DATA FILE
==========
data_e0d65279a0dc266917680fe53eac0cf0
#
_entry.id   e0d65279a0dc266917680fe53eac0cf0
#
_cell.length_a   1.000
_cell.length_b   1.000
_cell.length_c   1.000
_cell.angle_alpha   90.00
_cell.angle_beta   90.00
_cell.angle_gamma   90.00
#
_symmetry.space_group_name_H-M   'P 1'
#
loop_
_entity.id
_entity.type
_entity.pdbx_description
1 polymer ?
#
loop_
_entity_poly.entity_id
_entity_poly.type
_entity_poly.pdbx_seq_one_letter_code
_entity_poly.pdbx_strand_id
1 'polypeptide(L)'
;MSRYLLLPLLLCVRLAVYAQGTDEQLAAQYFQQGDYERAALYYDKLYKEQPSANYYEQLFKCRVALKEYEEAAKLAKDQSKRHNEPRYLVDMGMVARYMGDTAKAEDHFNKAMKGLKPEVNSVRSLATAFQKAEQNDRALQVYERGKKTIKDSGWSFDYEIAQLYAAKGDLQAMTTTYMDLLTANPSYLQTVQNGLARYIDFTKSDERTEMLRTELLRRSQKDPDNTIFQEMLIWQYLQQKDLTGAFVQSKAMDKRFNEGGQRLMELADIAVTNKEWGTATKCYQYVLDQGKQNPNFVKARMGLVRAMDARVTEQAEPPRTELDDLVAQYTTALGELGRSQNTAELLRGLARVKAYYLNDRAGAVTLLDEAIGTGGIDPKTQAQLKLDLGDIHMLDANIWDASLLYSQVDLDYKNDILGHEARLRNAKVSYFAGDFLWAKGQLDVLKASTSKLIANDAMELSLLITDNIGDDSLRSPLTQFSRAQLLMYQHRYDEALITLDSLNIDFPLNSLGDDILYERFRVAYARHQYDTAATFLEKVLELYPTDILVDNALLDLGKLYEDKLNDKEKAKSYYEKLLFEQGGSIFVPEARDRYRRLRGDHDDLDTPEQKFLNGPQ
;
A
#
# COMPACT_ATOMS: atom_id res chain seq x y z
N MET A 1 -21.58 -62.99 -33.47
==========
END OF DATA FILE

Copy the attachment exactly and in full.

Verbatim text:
data_e0d65279a0dc266917680fe53eac0cf0
#
_entry.id   e0d65279a0dc266917680fe53eac0cf0
#
_cell.length_a   1.000
_cell.length_b   1.000
_cell.length_c   1.000
_cell.angle_alpha   90.00
_cell.angle_beta   90.00
_cell.angle_gamma   90.00
#
_symmetry.space_group_name_H-M   'P 1'
#
loop_
_entity.id
_entity.type
_entity.pdbx_description
1 polymer ?
#
loop_
_entity_poly.entity_id
_entity_poly.type
_entity_poly.pdbx_seq_one_letter_code
_entity_poly.pdbx_strand_id
1 'polypeptide(L)'
;MSRYLLLPLLLCVRLAVYAQGTDEQLAAQYFQQGDYERAALYYDKLYKEQPSANYYEQLFKCRVALKEYEEAAKLAKDQSKRHNEPRYLVDMGMVARYMGDTAKAEDHFNKAMKGLKPEVNSVRSLATAFQKAEQNDRALQVYERGKKTIKDSGWSFDYEIAQLYAAKGDLQAMTTTYMDLLTANPSYLQTVQNGLARYIDFTKSDERTEMLRTELLRRSQKDPDNTIFQEMLIWQYLQQKDLTGAFVQSKAMDKRFNEGGQRLMELADIAVTNKEWGTATKCYQYVLDQGKQNPNFVKARMGLVRAMDARVTEQAEPPRTELDDLVAQYTTALGELGRSQNTAELLRGLARVKAYYLNDRAGAVTLLDEAIGTGGIDPKTQAQLKLDLGDIHMLDANIWDASLLYSQVDLDYKNDILGHEARLRNAKVSYFAGDFLWAKGQLDVLKASTSKLIANDAMELSLLITDNIGDDSLRSPLTQFSRAQLLMYQHRYDEALITLDSLNIDFPLNSLGDDILYERFRVAYARHQYDTAATFLEKVLELYPTDILVDNALLDLGKLYEDKLNDKEKAKSYYEKLLFEQGGSIFVPEARDRYRRLRGDHDDLDTPEQKFLNGPQ
;
A
#
# COMPACT_ATOMS: atom_id res chain seq x y z
N MET A 1 -21.58 -62.99 -33.47